Snake pick: Again, designed specifically for scrubbing. The main advantage of this pick is the likelihood of the pick setting more than one pin at once. On an easy lock you can sometimes open it with one sweep.

Torque wrench: The torque wrench is simply used to apply pressure on the cylinder. They come in various sizes and it is a good idea to have some smaller ones (in width) on hand. When working on some of the more advanced locks a feather torque wrench (relies on springs) can really come in handy.

There are many other types of picks available on the market. However with this basic set and some skill you should be able to pick most of the pin tumbler locks you will encounter. Note: There are some lock designs that can not be compromised with conventional lock picks, such as tubular locks and warded pad locks. There are picks designed specifically for these types.


Before I go any further I would like to take a minute to say a couple of words to the beginners / skeptics out there. Lock picking is NOT achieved because of the tools. You don't just pick up a set of lock picks and stupefy your friends by being able to open all sorts of things.

To be a master at lock picking you must be a master of your senses. It is a skill that takes practice and diligence. Think of the picks as a physical extension of your mind. They are merely present to assist you in identifying certain qualities within a lock. Once identified and interpreted correctly, these qualities may be used to circumvent the mechanisms of the lock.

The first thing you should do If you are interested in becoming proficient at lock picking is to find some locks that you can play with. Any lock will do really but I do not recommend beginning with brands like Medeco(tm) and Schlage(tm) (explained later) and preferably not the dead bolt on your neighbors front door. Unless of course they are away on vacation and you need to feed their cat.

You may have some locks laying around your house. If not, go to the hardware store and buy the cheapest padlock you can find. Try and find one that is a decent size so that it will be more comfortable in your hand while you are still a little "wet behind the ears" lock picker. I have chosen to begin with padlocks strictly because they are a little easier to practice on while you build up your dexterity with the tools.

Lock picks; although tools are not the same as say a hammer or screwdriver. They are precision tools comprised of very soft materials. Consider this as you are practicing. If you are bending your tools, then you are definitely doing something wrong. Force is not your ally.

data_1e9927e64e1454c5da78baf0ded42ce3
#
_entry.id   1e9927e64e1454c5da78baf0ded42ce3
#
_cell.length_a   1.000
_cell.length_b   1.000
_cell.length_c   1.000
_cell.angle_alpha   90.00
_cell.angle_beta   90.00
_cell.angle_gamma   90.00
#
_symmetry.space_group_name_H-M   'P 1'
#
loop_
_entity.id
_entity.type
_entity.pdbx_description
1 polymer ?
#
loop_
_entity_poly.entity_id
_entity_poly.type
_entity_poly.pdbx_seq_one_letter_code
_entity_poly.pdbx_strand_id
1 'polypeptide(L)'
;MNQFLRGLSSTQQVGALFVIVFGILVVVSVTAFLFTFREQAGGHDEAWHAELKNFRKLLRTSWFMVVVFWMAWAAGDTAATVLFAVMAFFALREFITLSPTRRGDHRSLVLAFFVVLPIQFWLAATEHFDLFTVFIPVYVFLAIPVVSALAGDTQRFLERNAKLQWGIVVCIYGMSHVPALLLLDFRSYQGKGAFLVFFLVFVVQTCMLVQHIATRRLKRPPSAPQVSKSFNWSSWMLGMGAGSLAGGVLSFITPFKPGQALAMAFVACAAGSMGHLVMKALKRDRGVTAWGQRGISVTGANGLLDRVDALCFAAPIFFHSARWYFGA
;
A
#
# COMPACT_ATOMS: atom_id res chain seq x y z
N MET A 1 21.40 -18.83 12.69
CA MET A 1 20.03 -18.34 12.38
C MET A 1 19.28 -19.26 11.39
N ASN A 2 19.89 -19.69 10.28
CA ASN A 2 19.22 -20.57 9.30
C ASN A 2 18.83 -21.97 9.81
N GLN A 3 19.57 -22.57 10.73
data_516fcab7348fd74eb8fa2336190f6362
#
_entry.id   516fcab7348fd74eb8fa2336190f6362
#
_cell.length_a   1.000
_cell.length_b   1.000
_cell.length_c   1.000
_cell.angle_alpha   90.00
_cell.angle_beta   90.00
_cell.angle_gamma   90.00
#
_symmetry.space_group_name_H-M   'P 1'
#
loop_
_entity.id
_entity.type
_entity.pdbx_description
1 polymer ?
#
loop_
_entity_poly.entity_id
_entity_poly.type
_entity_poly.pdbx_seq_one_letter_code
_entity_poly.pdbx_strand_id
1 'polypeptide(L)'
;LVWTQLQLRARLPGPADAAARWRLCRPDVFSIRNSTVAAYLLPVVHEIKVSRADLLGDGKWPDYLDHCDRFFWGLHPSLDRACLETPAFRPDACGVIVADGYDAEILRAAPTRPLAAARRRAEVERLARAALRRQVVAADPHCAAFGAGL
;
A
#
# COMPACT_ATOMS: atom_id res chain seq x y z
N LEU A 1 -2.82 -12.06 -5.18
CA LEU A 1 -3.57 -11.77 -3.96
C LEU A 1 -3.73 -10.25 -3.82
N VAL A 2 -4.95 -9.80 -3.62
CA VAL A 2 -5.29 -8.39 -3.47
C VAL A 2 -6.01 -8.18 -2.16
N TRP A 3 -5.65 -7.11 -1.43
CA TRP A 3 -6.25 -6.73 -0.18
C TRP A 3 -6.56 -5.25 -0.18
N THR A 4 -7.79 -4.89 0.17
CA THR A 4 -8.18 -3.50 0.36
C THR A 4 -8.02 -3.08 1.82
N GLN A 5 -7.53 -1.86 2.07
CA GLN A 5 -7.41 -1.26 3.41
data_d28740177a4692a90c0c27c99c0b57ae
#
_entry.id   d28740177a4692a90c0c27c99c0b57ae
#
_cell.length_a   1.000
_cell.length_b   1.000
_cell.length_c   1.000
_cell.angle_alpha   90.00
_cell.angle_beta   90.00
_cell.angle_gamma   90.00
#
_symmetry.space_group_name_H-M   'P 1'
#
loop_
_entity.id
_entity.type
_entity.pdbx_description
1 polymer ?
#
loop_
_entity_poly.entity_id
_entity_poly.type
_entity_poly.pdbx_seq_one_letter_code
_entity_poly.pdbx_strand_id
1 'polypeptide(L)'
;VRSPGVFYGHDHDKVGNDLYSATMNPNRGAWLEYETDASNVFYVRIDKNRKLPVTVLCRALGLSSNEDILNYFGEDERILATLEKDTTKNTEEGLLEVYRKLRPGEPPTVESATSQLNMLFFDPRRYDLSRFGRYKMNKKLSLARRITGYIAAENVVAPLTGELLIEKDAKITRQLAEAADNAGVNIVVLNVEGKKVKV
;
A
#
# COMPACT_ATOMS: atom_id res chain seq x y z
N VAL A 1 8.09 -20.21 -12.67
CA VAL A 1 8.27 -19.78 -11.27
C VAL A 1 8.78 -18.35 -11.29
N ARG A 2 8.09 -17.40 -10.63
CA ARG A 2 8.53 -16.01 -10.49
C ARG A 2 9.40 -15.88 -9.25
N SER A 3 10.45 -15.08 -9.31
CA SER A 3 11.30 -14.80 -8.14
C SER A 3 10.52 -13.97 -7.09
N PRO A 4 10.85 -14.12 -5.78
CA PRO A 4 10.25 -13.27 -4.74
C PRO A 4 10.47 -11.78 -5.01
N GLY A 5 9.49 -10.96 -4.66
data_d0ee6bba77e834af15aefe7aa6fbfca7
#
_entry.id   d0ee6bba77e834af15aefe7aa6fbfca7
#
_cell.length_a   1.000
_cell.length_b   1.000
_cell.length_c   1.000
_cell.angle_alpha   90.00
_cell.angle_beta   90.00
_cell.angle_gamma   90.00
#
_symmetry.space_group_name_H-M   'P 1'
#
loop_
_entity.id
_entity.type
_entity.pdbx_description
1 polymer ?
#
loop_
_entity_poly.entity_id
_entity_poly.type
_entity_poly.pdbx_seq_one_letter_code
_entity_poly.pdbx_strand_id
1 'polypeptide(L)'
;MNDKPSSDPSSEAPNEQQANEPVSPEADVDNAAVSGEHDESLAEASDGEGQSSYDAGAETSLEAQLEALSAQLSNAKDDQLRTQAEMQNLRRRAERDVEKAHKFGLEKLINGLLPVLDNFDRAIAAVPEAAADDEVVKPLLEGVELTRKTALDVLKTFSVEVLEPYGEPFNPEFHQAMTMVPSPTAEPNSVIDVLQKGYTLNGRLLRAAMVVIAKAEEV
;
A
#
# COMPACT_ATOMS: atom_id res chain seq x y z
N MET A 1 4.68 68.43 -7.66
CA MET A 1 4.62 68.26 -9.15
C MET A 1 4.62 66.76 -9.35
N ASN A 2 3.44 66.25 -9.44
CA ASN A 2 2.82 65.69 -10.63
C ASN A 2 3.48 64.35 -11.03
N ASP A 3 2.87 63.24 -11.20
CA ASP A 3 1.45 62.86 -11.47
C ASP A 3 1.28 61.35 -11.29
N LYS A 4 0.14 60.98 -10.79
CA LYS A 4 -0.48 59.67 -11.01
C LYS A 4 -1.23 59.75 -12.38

To begin place the lock in your hand. The easiest and most comfortable way of holding a padlock is with your middle finger through the bolt with the pins facing your body. Insert the torque wrench applying only enough pressure to keep the wrench inserted in the key way.

Next insert your pick. For this exercise we will use the hook shaped pick. We will begin by trying to set each pin individually. Although this process is usually reserved for more difficult locks it clearly demonstrates how to recognize setting pins.

How much torque?

Typically, to open a lock you require only enough torque to spin the cylinder, which once freed from the pins will be very little. The torque required to trap the pins in their respective columns varies, and is influenced mainly by environmental conditions and the quality of the lock.

The biggest mistake beginners make is applying far too much torque thus bottoming out the pins or jamming them altogether. Be gentle and reap the rewards. The easiest way to judge the proper torque for your lock is to insert your pick, beginning with the diamond or hook, and gently sweep the pins from back to front waiting for a pin to set. The lowest amount of torque that it took to set that pin is usually the amount of torque required to pick the lock.

While applying torque on the cylinder gently push down on the first pin. When a pin sets it will make an audible "click" which will also be transferred to the pick itself and felt. If nothing happens maintain your torque and depress another pin. When you reach a pin that sets search for another. If you have depressed all of the pins yet none will set increase your torque and start over.

While you were performing the above you probably noticed that as pins began to set that the cylinder also slightly rotated. This is a very important feature that locks display as the shear line is cleared of the pins. There are times when you are picking that you are unaware of pins setting, this feature helps to assist you in determining the progress of picking at hand.

There is no _real_ order as to how the pins will set or how much the cylinder will turn as pins are set. It all depends on the the type of lock and the manufacturer. If at some point you feel as though all of the pins are set yet the lock will not open, you have probably lodged a pin too far past the shear line so you must begin again.

If you get frustrated, take a break.

How many pins?

It all depends. To check insert your torque wrench, pick etc. until it hits the back wall of the lock. Depress it onto the pins and slowly drag it out of the lock. Listen carefully as the pins pop back into place counting as you go. Most padlocks have 4 pins, some have 5 (typically brass). Dead bolts have anywhere from 5 to 8. It all depends on the manufacturer. So check before you pick.